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In browsers, if you use setTimeout from within a function called by setTimeout then a minimum delay of 4ms will be enforced. Mozilla's developer wiki describes this behaviour, and mentions that it has become standardized in HTML5.

Node.js's documentation for setTimeout does not mention a minimum delay. However, the documentation for the process.nextTick function describes it as a more efficient alternative to setTimeout(fn, 0). This suggests the possibility that it's more efficient because it's avoiding this delay. Otherwise setTimeout(fn, 0) could probably be optimized to behave the same.

Does Node.js enforce a minimum delay for setTimeout, as web browsers do?

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Now where's the "I want a free TShirt" close option? –  Ivo Wetzel Aug 28 '11 at 15:00
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You guys are brutal. –  Tim Post Sep 1 '11 at 19:01

3 Answers 3

up vote 8 down vote accepted

It doesn't have a minimum delay and this is actually a compatibility issue between browsers and node. Timers are completely unspecified in JavaScript (it's a DOM specification which has no use in Node and isn't even followed by browsers anyway) and node implements them simply due to how fundamental they've been in JavaScript's history and how irreplaceable they are otherwise.

Node uses libuv which a cross-platform abstraction layer for lower level system things like file-system, networking stuff, etc. One of those things is timers, which Node provides a minimal wrapper around. At the libuv level, the timers used are the system-specific high precision timers. In Windows, for example, this is implemented using QueryPerformanceFrequency and FileTimeToSystemTime which provides resolution measured in nanoseconds.

In Node, if you specify setTimeout(callback, 1) then it will be executed one millisecond later (assuming the system doesn't delay it due to be overwhelmed). In browsers, the minimum time will be 4 milliseconds as specified by the HTML5 spec: https://developer.mozilla.org/en/DOM/window.setTimeout. This isn't a guaranteed time, just a minimum. Most browsers can be expected to have a ~15ms resolution which impacts DOM animations.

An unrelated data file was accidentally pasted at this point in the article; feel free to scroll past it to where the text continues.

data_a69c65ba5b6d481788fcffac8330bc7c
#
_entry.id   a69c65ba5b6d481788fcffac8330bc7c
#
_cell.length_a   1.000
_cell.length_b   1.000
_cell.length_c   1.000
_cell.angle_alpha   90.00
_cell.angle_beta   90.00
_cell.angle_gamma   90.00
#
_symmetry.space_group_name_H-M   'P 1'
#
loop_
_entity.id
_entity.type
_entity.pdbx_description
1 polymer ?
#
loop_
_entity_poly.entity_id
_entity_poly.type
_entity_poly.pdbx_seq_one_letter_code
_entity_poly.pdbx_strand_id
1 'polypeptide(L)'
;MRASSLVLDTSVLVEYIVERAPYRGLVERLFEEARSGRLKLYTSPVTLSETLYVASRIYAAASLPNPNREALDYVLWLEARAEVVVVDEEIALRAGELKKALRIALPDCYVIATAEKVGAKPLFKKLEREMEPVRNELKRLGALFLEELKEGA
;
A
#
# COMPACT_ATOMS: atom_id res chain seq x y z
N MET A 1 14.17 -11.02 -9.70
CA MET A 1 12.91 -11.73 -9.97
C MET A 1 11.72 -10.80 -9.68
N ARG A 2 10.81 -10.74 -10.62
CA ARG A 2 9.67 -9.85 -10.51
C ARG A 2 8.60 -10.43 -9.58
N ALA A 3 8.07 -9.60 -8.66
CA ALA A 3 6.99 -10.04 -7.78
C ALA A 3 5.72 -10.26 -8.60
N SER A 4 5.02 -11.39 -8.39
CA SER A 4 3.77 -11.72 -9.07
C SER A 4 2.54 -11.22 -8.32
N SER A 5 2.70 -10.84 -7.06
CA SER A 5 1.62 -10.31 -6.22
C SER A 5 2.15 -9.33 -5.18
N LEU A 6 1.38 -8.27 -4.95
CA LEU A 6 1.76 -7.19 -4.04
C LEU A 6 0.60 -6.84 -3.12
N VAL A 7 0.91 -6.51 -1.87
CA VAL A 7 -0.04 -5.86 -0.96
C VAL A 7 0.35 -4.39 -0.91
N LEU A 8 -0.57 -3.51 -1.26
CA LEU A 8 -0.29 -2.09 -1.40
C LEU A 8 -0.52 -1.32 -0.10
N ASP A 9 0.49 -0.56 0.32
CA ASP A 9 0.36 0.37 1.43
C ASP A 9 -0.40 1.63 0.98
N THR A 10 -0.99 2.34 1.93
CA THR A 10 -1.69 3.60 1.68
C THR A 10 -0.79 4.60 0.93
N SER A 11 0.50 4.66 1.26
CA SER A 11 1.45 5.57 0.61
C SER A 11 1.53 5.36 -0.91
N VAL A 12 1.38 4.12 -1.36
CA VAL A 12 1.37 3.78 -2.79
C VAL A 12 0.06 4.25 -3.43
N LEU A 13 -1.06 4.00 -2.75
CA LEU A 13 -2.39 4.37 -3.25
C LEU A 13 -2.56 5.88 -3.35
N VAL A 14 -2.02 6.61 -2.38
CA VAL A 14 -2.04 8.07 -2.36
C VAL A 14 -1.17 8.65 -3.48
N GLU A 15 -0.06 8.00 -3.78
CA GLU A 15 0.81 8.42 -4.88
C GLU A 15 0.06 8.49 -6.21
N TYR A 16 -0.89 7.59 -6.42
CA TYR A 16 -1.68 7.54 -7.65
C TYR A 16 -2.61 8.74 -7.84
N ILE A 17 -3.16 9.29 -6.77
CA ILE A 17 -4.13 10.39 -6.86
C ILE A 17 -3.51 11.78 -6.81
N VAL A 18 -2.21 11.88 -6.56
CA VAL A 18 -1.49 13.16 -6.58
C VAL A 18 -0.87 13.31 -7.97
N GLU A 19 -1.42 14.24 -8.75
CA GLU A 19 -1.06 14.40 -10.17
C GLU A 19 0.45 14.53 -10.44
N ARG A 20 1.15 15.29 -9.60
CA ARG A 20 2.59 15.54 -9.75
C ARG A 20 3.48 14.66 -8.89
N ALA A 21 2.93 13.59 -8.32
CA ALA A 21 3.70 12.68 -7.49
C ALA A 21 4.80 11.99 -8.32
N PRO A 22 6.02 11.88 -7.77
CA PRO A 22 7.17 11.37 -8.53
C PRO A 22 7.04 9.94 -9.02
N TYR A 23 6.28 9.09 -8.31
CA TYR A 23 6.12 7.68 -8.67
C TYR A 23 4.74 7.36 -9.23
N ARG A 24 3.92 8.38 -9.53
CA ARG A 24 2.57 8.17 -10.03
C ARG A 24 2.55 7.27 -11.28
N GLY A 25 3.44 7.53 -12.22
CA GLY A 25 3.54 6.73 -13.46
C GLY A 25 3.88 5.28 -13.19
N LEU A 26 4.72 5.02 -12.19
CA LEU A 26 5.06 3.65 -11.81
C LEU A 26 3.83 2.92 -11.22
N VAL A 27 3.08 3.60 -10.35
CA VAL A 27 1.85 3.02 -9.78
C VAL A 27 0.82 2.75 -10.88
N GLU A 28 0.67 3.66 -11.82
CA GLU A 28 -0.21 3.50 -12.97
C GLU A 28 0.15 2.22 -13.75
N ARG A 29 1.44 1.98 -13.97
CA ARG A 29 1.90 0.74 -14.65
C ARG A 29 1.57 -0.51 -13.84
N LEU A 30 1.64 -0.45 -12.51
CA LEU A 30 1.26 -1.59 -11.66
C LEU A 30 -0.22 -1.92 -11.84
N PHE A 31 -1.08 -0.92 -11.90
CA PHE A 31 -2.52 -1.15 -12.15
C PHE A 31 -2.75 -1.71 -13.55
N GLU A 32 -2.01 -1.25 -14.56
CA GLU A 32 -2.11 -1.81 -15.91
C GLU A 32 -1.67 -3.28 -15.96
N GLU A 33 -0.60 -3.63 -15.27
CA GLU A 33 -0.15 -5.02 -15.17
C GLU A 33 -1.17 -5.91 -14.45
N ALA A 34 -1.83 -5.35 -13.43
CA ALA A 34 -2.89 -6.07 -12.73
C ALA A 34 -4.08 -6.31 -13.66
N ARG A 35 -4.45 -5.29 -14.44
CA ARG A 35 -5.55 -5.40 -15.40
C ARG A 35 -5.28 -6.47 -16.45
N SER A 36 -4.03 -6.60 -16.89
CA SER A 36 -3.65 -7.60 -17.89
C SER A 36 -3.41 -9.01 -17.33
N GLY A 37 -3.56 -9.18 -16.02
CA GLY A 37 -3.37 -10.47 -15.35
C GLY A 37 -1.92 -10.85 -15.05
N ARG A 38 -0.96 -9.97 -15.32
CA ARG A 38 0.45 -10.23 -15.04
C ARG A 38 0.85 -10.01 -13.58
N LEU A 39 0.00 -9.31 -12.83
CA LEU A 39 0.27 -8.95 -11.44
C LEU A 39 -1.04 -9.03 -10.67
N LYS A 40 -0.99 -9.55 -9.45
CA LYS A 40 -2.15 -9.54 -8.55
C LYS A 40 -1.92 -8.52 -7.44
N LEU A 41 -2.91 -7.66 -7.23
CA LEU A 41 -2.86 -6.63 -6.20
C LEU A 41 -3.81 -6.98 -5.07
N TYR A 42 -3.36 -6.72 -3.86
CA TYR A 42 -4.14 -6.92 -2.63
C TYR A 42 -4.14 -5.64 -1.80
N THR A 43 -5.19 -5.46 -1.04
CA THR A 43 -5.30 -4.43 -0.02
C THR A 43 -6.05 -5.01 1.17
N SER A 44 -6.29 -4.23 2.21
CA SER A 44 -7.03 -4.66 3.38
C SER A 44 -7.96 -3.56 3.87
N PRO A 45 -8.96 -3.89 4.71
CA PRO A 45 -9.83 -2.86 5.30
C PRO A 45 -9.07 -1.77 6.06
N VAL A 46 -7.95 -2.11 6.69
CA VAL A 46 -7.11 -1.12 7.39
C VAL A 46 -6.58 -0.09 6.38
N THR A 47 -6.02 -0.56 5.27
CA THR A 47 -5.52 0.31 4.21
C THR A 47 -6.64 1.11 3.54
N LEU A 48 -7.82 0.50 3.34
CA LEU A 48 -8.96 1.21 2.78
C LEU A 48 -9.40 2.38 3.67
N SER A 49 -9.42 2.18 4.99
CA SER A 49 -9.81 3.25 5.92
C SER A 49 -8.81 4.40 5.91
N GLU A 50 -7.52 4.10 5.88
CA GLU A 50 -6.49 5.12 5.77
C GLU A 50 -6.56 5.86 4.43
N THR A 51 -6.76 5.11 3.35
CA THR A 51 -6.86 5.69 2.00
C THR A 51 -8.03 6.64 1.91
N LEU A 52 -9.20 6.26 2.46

One valid piece of info is that timeouts set to the same millisecond, during the same frame, will be executed in the order they were queued. If you were to do:

  setTimeout(callback1, 1);
  setTimeout(callback2, 1);
  setTimeout(callback3, 1);
  setTimeout(callback4, 1);

All in one block, Node should call them in that order. This only applies if they have the exact same resolution time.



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From this test, it doesn't seem that it does have a minimum delay.

If you do a setTimeout() that has a 10ms duration, and long the return value to the console, this is what you get:

 var timer = setTimeout(function(){ console.log(timer);}, 10);

 { _idleTimeout: 10,
  _onTimeout: [Function],
  _idlePrev: null,
  _idleNext: null,
  _idleStart: Sun, 28 Aug 2011 14:34:41 GMT } 

Similarly, with a 1ms duration, you get:

 var timer = setTimeout(function(){ console.log(timer);}, 1);

 { _idleTimeout: 1,
  _onTimeout: [Function],
  _idlePrev: null,
  _idleNext: null,
  _idleStart: Sun, 28 Aug 2011 14:34:59 GMT } 

But if you do a 0 duration, you don't get an _idleTimeout: property at all, which would seem to suggest that the callback is invoked immediately, though asynchronously.

var timer = setTimeout(function(){ console.log(timer);}, 0);

{ repeat: 0, callback: [Function] }

Furthermore, if I do simple start/end date comparison, I usually get 0 as the result of subtracting the start from the end.

var start = Date.now();
var timer = setTimeout(function(){ console.log(timer, Date.now() - start );}, 0);

{ repeat: 0, callback: [Function] } 0

These tests were done using Node.js 0.5.2.

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It should be noted that timer implementation will vary by operating system. For example, I remember a "good old" JTimer issue where the resolution of the timer was 16ms on Windows, and ~1ms on other platforms. It is almost certainly worth testing on your particular server.

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